Since we've done all the prep work ourselves already, the only thing the fitters needed to do was remove the old flue, fit a new one and attach it to the log burner. Yes, it sounds so simple - why didn't we do it ourselves again? Of course, it's not quite that simple. Getting a 10m length of flue down a chimney is easier said than done, particularly when you're using a wide 6" flue - and of course, you've got to make sure it's not being damaged on the way down. Then there's the new chimney pot, cutting the steel register plate to size, fitting everything, adding fire cement and making sure it's all sealed correctly too. It took them a whole day, so lord knows how long it would have taken us.

The guys we used were brilliant - they were a son and dad team (NB Fires from Nottinghamshire, if you're interested) who had a great sense of humour, were very efficient and generally did a great job. They used a ladder at the front of the house to get onto the front of the roof and then climbed over to the other side. As for not being able to reach the chimney stack - I believe they took a separate smaller ladder up the bigger ladders to lean between the roof and chimney stack. I have absolutely no clue how we would ever have climbed up a ladder, carrying another ladder. It just baffles me! He did say our stack was particularly hard to get to, and he's been doing this for years.

They yelled to each other through the chimney whilst one shoved the flue down from the top of the stack and the other reached it from the bottom. I didn't take any photos of the installation process, purely because I didn't want to seem like a weirdo "hello, can I stick this camera in your face?" just felt a little awkward. We also have pesky annoying dogs, so I was trying to get them well out of the way too. Anyway - they cut the register plate to size and then connected everything up. We now have a new chimney pot in place on top of the stack and they also made us aware of some repointing that we need to do on the stack at some point too. I guess we'll have to brave the heights and awkward roof at some point!

Chimney pot on top of chimney stack

The register plate is custom made to fit the opening. This blocks off the space to the rest of the chimney, but also allows the flue to be accessed for cleaning. It also includes the data plate which is required for all solid fuel stoves by law.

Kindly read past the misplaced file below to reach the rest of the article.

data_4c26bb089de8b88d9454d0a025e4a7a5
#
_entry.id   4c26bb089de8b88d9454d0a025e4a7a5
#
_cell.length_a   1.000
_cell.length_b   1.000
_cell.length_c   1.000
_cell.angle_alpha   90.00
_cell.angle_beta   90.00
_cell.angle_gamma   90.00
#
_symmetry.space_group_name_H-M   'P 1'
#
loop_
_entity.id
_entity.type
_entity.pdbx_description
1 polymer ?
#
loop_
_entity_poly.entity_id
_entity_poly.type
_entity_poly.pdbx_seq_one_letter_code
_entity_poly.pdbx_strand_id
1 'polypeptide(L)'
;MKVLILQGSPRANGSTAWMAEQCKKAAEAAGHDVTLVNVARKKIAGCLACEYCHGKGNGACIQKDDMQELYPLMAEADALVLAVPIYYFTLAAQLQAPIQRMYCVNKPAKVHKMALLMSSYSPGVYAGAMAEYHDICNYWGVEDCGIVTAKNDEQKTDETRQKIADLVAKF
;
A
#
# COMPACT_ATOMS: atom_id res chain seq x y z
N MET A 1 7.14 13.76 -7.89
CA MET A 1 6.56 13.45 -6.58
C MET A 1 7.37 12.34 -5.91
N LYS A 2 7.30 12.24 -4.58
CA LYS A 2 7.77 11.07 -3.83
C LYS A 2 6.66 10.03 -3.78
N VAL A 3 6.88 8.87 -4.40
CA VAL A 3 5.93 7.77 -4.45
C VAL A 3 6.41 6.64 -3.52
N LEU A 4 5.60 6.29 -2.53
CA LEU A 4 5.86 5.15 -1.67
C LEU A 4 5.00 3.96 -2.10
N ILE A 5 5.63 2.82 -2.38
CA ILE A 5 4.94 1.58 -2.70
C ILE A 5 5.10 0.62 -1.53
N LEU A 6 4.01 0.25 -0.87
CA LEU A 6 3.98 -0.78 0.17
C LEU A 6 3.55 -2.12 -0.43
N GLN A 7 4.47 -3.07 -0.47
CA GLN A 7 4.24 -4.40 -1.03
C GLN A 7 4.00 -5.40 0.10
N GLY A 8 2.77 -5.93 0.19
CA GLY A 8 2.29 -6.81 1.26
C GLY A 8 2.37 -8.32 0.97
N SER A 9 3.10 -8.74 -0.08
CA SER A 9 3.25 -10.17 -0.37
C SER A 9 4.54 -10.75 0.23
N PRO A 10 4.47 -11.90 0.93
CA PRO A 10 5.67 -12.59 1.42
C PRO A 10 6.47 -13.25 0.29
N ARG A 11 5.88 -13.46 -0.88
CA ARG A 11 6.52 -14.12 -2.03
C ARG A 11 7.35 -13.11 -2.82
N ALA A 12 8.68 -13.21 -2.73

steel register plate for wood stove

I should also mention, I made sure that our flue was a quality stainless steel one. I've read terrible terrible things about cheaper ones - so this was something we were 100% firm on - and our fitters had the exact same attitude. Initially I had intended on buying the materials for them, so we were just paying them a fitting cost. They, however were unsure about us buying materials that they wouldn't want to fit, being a poor quality. So we both had the same expectations which was nice.

We did let them buy the materials, as their quote for the materials (by the way - first time I've EVER had a full itemised breakdown quote. Seriously. These guys were amazing!) was only about £100 more expensive than the pricing I had done for materials. And I guess, they probably know quality items better than I do. But, the flue was definitely a high grade stainless steel one. I recommend doing your own research on cheap flues - you'll soon be committed to paying the extra costs of a good quality one!

The Stove: Saltfire ST3

And then - there's the wood stove. We ended up going for the Saltfire ST3 which I purchased online from - I had wanted to go and view it in person, but after the car broke and we were left car-less for months, I had to just bite the bullet and take a bit of a gamble. I'm so glad I did, I loooove it!

Wood Stove Installation Process

It's modern, sleek and fuss free. There's no unnecessary details, everything's very simple but stylish. It's very square-ish in shape which I really liked and the larger viewing window was very much a particular swoon-worthy appeal for me. It also has an air wash clean glass technology which means the glass should stay clean...ish. Oh and it's DEFRA-approved too, if you live in a smokeless area. We don't - but it's always a good thing to have anyway.

Saltfire ST3

It has two air inlets controls - the top one is to be left open for the air wash system to work and the bottom one controls the air intake for the fire.

Air Wash technology in wood stove
air intake vents on wood stove